I look forward to hearing from you...via telephone, of course. I will even consider rolling my chair five whole feet to answer your call.

Monday, August 1, 2011

Utah Moms ala Katy Perry

I know a place where the
Peaks are always higher
Youth, seems to be
the object of ev'ry de-sire
Cold, dry, and white
There's somethin' to that salty water

Sippin' Coke is a sin
So's layin' out in just our skivvies (Undone)
The boys
Crane their necks
Try'na sneak a little creepy peeky (At us)

You could travel the world
But nothin's as fun
as the Wasatch Fro-ont
Once you playgroup with us
You'll be bloggin' every day

Utah moms, yeah, we're so incredible
Knee length shorts
Tight t-shirts on top
Spray-on tan
So hot we'll melt your Jell-o
oooooooh oh oooooh ohh
ooooooooh oh oooooh

Utah moms, yeah,we're undeniable
Find fresh deals
With mad coupon skills
Wasatch represent
Now put your hands up.

(Verse 2)
Don't, ever swear
Heck and freak, are ex-ple-ti-i-ves
We fan
In my van
Josh Groban on the stere-o-o(oh oh)

Utah moms, yeah, we're so determined
Don't care what it takes to give birth
Want to have at least four kids if poss-i-ble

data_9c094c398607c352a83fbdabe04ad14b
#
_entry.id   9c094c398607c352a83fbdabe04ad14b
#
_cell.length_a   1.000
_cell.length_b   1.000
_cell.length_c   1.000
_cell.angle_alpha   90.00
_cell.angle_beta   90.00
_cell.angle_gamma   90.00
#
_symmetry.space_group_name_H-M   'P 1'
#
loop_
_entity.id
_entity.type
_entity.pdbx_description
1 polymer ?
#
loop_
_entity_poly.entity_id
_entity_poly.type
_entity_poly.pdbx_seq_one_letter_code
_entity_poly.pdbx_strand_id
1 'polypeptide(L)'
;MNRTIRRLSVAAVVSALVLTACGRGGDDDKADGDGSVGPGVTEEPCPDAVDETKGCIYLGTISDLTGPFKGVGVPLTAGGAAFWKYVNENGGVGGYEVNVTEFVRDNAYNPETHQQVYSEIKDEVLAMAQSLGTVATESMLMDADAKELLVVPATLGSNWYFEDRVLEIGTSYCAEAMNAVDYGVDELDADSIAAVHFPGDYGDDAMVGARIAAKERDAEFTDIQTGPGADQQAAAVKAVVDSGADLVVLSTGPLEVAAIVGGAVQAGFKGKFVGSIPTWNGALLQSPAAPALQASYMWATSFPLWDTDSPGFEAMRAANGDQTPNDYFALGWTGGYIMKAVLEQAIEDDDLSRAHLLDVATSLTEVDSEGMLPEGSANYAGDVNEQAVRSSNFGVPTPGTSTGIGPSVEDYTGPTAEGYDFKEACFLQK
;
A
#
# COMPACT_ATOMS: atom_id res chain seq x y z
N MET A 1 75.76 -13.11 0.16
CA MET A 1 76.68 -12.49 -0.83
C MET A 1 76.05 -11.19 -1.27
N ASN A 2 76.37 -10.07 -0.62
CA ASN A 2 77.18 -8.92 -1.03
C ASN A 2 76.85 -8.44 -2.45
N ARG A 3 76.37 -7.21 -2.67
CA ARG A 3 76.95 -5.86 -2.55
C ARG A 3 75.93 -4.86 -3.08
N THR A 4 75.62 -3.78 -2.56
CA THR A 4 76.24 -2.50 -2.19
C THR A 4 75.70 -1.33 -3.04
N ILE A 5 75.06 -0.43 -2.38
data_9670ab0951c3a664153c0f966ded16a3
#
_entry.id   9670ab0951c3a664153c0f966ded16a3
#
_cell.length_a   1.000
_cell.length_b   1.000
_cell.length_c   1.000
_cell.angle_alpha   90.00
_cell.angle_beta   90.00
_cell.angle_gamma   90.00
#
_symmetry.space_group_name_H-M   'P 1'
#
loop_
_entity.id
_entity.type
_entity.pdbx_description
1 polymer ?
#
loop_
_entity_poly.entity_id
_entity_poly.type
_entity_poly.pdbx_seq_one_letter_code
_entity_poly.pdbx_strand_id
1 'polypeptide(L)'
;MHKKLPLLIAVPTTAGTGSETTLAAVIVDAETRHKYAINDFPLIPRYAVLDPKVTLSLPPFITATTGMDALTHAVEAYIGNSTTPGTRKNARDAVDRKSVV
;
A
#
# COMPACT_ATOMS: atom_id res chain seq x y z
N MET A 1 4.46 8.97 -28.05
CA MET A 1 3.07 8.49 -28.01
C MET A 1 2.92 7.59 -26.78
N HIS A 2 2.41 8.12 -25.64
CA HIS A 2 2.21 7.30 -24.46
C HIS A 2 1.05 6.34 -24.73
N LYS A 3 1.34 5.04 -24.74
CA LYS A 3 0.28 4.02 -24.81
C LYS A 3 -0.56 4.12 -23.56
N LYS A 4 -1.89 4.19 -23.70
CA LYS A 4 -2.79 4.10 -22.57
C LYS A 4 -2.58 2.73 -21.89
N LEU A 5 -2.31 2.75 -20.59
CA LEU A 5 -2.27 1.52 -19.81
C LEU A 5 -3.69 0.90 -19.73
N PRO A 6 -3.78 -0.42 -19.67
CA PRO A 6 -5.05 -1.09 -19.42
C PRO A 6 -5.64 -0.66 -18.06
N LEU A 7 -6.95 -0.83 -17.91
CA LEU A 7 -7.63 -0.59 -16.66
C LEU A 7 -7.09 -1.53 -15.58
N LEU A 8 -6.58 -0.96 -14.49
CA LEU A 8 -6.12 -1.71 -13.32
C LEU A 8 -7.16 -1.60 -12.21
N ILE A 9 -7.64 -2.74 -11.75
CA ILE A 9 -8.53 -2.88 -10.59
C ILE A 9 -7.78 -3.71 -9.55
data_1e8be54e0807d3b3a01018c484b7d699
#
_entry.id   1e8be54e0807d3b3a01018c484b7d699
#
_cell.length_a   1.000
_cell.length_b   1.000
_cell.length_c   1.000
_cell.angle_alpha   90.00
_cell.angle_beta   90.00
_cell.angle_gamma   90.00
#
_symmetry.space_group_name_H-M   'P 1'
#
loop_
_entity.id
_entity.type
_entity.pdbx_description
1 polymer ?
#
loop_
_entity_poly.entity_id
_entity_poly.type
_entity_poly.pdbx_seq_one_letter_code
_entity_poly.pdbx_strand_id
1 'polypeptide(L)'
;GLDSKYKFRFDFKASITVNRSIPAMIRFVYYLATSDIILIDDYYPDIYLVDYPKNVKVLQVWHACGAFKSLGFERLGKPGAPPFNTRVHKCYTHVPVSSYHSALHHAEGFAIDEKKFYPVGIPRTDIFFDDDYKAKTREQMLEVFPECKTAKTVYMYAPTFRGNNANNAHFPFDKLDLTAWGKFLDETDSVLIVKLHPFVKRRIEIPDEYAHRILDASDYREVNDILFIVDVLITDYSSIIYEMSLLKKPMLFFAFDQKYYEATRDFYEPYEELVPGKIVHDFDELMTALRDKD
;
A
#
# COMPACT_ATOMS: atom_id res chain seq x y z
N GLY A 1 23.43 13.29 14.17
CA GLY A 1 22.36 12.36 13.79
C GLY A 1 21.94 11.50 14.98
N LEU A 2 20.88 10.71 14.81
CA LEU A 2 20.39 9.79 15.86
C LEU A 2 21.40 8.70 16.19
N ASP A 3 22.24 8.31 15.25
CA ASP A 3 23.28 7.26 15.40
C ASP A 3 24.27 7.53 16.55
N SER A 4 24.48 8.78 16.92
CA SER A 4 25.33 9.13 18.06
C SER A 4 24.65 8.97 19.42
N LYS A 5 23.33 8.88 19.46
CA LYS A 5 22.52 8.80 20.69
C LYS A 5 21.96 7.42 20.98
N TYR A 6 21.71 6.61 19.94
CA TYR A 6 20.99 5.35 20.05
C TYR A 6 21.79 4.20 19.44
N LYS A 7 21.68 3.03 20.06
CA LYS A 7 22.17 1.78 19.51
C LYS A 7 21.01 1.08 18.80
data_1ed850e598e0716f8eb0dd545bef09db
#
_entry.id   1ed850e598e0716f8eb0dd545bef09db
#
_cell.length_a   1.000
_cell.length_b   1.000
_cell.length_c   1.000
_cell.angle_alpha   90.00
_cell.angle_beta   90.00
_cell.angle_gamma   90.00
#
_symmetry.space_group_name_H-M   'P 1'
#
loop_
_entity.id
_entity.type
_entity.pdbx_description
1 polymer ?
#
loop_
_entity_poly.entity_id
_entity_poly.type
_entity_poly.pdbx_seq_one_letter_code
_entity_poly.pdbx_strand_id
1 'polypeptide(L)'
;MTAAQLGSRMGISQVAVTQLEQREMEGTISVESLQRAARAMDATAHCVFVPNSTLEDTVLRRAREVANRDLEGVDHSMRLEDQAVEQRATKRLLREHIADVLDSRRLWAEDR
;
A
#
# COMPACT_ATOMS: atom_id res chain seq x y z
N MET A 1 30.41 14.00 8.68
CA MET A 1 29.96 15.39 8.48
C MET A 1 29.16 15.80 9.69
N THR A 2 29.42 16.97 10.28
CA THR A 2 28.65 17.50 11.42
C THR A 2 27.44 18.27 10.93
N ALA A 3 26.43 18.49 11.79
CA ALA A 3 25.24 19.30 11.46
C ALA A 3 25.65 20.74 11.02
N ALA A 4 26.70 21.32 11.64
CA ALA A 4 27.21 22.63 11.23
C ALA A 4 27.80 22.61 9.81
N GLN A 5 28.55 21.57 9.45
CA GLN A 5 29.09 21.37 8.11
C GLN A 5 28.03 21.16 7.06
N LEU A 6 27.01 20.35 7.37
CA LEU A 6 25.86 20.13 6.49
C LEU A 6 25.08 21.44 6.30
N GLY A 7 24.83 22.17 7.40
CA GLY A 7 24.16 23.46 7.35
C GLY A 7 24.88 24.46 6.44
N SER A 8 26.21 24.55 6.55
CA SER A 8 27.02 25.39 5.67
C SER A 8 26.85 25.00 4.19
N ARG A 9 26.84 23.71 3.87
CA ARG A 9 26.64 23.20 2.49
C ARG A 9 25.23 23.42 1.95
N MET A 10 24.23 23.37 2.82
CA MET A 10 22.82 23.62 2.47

oh oh ah oh oh

You could travel the wo-orld
But nothin's as fun
as the Wasatch Fro-ont
Once you scrapbook with us
You'll be craftin' every day

Utah moms yeah, we're so incredible
Knee length shorts
Tight t-shirts on top
Spray-on tan
So hot we'll melt your Jell-o
oooooooh oh oooooh ohh

Tuned in to KSL
Waitin' to hear
What the prophets tell.
Turn it up cuz'
It's gettin' heavy.
Tattoos, piercings
Can't be many.
Body's a temple
Must take a stance
But didn't say nothin'
'bout breast implants!

The girl's a freak
Married a geek
Eternal comp'
She'll no longer seek
I'm okay
I won't play
Love to say
Can't get enough
Great Salt Lake.
The Hills, New York
They ain't the same
The Real Housewives
Are in Salt Laaaaaaaake

Hangin' out
Mod bod t's
Bustin' 'bout
Baby binkis, virgin martinis
No bikinis
Just a kingy
And a queen-ie
Hey, my lady
You're havin' my baby
(Uh huh)
Hurry up and take my arm
'Cause you look just like a Utah mom
(Ohhh yeahh)

Utah moms, yeah, we're so incredible
Knee length shorts
Tight t-shirts on top
Spray-on tan
So hot we'll melt your Jell-o
oooooooh oh oooooh ohh
ooooooooh oh oooooh

Utah moms, yeah,we're undeniable
Find fresh deals
With mad coupon skills
Wasatch represent
Now put your hands up.
Moms of Utah, Utaaahhhhh)
Utah mommies, man
I wish they all could be
Utah moms
(Yeah, they're Utahhhhhh) (ha ha ha ha ha)
I really wish
You all could be
Moms of Utah
(Yeah, Utaaaahhh, moms)